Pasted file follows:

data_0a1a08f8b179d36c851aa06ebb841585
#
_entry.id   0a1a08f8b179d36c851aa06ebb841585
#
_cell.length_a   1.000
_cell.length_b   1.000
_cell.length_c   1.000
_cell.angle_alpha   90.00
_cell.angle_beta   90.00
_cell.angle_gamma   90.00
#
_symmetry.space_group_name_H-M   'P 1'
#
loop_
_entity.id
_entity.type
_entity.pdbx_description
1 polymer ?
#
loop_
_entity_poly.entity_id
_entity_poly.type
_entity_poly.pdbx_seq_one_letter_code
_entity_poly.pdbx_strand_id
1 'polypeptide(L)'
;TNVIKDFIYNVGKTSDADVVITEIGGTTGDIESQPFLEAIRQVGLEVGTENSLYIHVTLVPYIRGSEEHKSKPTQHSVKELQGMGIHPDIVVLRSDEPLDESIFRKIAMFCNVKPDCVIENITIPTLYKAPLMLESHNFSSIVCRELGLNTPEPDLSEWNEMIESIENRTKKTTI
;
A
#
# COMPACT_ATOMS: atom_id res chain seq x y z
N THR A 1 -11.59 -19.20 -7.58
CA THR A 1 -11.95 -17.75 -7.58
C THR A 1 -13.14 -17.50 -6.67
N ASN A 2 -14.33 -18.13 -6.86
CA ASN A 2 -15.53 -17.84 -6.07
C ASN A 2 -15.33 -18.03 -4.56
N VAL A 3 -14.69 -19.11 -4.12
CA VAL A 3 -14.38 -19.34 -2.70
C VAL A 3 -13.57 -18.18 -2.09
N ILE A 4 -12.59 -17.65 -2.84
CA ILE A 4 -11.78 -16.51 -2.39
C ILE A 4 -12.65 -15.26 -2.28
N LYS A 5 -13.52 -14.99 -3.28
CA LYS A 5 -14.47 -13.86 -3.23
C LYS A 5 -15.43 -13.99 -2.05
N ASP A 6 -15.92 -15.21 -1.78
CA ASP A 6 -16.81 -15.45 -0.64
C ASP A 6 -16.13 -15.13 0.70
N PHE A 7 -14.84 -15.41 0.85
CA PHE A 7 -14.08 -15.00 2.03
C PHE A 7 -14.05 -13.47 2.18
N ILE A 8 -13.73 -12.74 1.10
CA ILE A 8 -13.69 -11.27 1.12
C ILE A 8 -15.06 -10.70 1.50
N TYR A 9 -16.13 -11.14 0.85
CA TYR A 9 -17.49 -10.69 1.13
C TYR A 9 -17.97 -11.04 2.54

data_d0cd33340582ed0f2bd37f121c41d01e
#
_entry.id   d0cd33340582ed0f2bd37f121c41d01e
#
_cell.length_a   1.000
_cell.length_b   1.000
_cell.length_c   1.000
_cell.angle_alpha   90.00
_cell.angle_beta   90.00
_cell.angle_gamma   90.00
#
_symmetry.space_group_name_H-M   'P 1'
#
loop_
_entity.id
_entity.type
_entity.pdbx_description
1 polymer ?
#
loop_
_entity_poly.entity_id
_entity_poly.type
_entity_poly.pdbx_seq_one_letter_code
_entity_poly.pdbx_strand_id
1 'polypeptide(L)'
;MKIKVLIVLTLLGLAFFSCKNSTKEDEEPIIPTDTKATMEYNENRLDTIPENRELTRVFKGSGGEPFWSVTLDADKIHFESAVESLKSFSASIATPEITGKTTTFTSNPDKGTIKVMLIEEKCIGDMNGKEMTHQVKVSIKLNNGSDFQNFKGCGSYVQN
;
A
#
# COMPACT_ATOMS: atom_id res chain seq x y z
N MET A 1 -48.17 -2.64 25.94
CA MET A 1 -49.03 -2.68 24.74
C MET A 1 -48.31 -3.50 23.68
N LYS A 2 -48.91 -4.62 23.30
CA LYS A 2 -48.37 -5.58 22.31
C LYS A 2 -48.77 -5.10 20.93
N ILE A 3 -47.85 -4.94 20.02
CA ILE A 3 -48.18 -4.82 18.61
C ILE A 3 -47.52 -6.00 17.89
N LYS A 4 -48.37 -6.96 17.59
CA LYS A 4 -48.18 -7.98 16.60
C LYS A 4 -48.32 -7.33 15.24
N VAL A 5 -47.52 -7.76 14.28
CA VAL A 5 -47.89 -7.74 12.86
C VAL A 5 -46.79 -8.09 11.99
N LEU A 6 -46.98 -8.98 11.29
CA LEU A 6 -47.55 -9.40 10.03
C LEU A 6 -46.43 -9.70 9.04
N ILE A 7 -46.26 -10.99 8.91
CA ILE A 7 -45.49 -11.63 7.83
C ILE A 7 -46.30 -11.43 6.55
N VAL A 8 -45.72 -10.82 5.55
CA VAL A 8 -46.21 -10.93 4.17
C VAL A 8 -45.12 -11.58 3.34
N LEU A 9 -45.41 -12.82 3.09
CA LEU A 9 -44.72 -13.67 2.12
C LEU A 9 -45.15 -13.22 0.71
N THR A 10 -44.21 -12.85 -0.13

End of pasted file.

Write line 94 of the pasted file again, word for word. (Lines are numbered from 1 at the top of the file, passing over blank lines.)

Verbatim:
N ILE A 3 -47.85 -4.94 20.02